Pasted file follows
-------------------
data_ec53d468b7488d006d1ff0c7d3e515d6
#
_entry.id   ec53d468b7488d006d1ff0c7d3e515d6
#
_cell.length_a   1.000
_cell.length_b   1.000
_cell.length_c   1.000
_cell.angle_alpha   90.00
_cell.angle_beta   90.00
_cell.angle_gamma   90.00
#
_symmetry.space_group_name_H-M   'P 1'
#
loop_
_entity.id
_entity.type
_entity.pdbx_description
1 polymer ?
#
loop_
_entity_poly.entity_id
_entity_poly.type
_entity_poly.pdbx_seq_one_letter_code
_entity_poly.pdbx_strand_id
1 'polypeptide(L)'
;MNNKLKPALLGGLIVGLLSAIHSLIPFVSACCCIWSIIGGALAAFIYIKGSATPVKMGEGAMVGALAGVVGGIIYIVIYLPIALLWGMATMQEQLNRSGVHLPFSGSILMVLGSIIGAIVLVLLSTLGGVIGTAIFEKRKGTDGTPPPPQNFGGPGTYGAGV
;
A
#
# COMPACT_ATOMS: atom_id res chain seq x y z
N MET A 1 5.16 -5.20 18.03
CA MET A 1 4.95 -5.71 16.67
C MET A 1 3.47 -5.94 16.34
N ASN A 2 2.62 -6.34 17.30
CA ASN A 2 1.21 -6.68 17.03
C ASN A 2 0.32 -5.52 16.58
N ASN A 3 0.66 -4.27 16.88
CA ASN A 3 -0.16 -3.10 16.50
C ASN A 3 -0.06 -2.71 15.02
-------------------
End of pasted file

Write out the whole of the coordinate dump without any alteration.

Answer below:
data_ec53d468b7488d006d1ff0c7d3e515d6
#
_entry.id   ec53d468b7488d006d1ff0c7d3e515d6
#
_cell.length_a   1.000
_cell.length_b   1.000
_cell.length_c   1.000
_cell.angle_alpha   90.00
_cell.angle_beta   90.00
_cell.angle_gamma   90.00
#
_symmetry.space_group_name_H-M   'P 1'
#
loop_
_entity.id
_entity.type
_entity.pdbx_description
1 polymer ?
#
loop_
_entity_poly.entity_id
_entity_poly.type
_entity_poly.pdbx_seq_one_letter_code
_entity_poly.pdbx_strand_id
1 'polypeptide(L)'
;MNNKLKPALLGGLIVGLLSAIHSLIPFVSACCCIWSIIGGALAAFIYIKGSATPVKMGEGAMVGALAGVVGGIIYIVIYLPIALLWGMATMQEQLNRSGVHLPFSGSILMVLGSIIGAIVLVLLSTLGGVIGTAIFEKRKGTDGTPPPPQNFGGPGTYGAGV
;
A
#
# COMPACT_ATOMS: atom_id res chain seq x y z
N MET A 1 5.16 -5.20 18.03
CA MET A 1 4.95 -5.71 16.67
C MET A 1 3.47 -5.94 16.34
N ASN A 2 2.62 -6.34 17.30
CA ASN A 2 1.21 -6.68 17.03
C ASN A 2 0.32 -5.52 16.58
N ASN A 3 0.66 -4.27 16.88
CA ASN A 3 -0.16 -3.10 16.50
C ASN A 3 -0.06 -2.71 15.02